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After taking off around 2:50 a.m. EST on Saturday, the capsule docked just before 6 a.m. Sunday, about 27 hours after liftoff. It will be docked there for five days.
It is the first time a commercially built spacecraft has docked with the International Space Station.
The unmanned Dragon spacecraft, blasted from the Kennedy Space Center in Cape Canaveral, Florida, is scheduled to plop down in the Atlantic Ocean on March 8.
A life-sized dummy named Ripley, after the lead character in the "Alien" movies, was the capsule's only passenger.
The launch and docking were broadcast live on NASA TV.
"This is critically important," NASA Administrator Jim Bridenstine, who toured and launchpad on Friday with SpaceX founder and chief executive Elon Musk, told the AP. "We're on the precipice of launching American astronauts on American rockets from American soil again for the first time since the retirement of the space shuttles in 2011."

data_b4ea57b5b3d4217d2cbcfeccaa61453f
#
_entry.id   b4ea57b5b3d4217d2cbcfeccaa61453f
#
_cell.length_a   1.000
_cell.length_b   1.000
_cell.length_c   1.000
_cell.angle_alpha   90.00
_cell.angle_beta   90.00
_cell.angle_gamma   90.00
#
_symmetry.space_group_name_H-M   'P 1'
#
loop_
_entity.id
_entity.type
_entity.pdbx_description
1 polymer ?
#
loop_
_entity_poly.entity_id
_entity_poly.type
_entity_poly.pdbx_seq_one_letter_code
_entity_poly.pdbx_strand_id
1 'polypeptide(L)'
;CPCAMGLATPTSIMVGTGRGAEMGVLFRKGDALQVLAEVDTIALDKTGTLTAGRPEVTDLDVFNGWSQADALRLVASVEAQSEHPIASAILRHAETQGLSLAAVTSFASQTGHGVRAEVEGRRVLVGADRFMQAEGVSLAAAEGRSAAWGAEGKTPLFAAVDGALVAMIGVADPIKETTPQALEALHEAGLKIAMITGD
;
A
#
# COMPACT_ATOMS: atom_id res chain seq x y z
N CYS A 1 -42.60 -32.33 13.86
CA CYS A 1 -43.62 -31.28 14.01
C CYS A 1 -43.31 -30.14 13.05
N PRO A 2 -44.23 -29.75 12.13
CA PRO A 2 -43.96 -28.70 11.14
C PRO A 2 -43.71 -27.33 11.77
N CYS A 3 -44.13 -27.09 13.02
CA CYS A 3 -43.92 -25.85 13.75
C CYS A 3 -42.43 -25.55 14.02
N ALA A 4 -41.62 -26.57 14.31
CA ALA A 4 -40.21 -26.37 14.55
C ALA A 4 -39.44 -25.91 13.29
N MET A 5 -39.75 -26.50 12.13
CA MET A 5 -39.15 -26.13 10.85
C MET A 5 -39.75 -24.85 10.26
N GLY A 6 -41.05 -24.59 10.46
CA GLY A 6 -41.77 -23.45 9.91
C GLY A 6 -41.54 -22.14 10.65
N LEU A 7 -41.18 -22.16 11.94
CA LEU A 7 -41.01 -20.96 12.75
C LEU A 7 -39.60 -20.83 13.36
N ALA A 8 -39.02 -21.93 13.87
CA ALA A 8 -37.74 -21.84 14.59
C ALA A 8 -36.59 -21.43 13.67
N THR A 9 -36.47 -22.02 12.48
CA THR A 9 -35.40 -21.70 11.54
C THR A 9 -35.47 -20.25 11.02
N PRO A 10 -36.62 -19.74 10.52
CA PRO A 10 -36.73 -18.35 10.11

NASA has since turned to SpaceX and Boeing, providing them with $8 billion, to help get astronauts to the ISS, which is about 250 miles about Earth. Currently, Russian Soyuz rockets are the only means by which to reach the space station, and NASA, according to the AP, pays $82 million per seat.
Boeing is planning to test its Starliner capsule in April, potentially with people aboard as early as August.
Bridenstine said it's only a matter of time before astronauts are being carried into space aboard Dragons or Starliners.
"We are not in a space race," he told the AP. "That race is over. We went to the moon and we won. It's done. Now we're in a position where we can take our time and make sure we get it right."